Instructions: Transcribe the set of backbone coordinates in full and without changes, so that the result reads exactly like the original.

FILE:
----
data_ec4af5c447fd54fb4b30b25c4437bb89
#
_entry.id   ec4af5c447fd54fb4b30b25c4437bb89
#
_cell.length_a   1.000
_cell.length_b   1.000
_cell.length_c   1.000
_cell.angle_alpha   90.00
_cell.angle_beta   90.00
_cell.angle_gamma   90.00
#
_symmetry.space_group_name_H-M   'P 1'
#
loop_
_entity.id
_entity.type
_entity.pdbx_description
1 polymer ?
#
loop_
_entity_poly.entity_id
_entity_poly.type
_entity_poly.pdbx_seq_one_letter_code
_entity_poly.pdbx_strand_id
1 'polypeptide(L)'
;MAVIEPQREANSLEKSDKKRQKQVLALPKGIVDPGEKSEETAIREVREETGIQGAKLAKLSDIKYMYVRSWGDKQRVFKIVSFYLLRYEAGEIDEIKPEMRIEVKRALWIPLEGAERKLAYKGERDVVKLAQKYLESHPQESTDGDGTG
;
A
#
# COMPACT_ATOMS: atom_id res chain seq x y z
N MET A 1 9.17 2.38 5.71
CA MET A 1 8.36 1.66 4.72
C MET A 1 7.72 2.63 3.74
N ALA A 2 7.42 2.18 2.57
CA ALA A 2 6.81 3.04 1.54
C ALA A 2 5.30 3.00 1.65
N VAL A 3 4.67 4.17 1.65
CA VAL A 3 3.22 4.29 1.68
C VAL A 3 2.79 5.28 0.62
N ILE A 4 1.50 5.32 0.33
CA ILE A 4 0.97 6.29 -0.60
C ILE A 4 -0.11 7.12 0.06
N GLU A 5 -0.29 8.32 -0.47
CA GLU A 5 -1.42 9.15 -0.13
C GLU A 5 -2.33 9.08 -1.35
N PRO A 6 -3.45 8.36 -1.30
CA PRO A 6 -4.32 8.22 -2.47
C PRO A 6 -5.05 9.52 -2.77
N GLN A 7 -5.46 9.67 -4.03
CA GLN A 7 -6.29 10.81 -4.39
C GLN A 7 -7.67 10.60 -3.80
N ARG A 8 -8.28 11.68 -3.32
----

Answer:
data_ec4af5c447fd54fb4b30b25c4437bb89
#
_entry.id   ec4af5c447fd54fb4b30b25c4437bb89
#
_cell.length_a   1.000
_cell.length_b   1.000
_cell.length_c   1.000
_cell.angle_alpha   90.00
_cell.angle_beta   90.00
_cell.angle_gamma   90.00
#
_symmetry.space_group_name_H-M   'P 1'
#
loop_
_entity.id
_entity.type
_entity.pdbx_description
1 polymer ?
#
loop_
_entity_poly.entity_id
_entity_poly.type
_entity_poly.pdbx_seq_one_letter_code
_entity_poly.pdbx_strand_id
1 'polypeptide(L)'
;MAVIEPQREANSLEKSDKKRQKQVLALPKGIVDPGEKSEETAIREVREETGIQGAKLAKLSDIKYMYVRSWGDKQRVFKIVSFYLLRYEAGEIDEIKPEMRIEVKRALWIPLEGAERKLAYKGERDVVKLAQKYLESHPQESTDGDGTG
;
A
#
# COMPACT_ATOMS: atom_id res chain seq x y z
N MET A 1 9.17 2.38 5.71
CA MET A 1 8.36 1.66 4.72
C MET A 1 7.72 2.63 3.74
N ALA A 2 7.42 2.18 2.57
CA ALA A 2 6.81 3.04 1.54
C ALA A 2 5.30 3.00 1.65
N VAL A 3 4.67 4.17 1.65
CA VAL A 3 3.22 4.29 1.68
C VAL A 3 2.79 5.28 0.62
N ILE A 4 1.50 5.32 0.33
CA ILE A 4 0.97 6.29 -0.60
C ILE A 4 -0.11 7.12 0.06
N GLU A 5 -0.29 8.32 -0.47
CA GLU A 5 -1.42 9.15 -0.13
C GLU A 5 -2.33 9.08 -1.35
N PRO A 6 -3.45 8.36 -1.30
CA PRO A 6 -4.32 8.22 -2.47
C PRO A 6 -5.05 9.52 -2.77
N GLN A 7 -5.46 9.67 -4.03
CA GLN A 7 -6.29 10.81 -4.39
C GLN A 7 -7.67 10.60 -3.80
N ARG A 8 -8.28 11.68 -3.32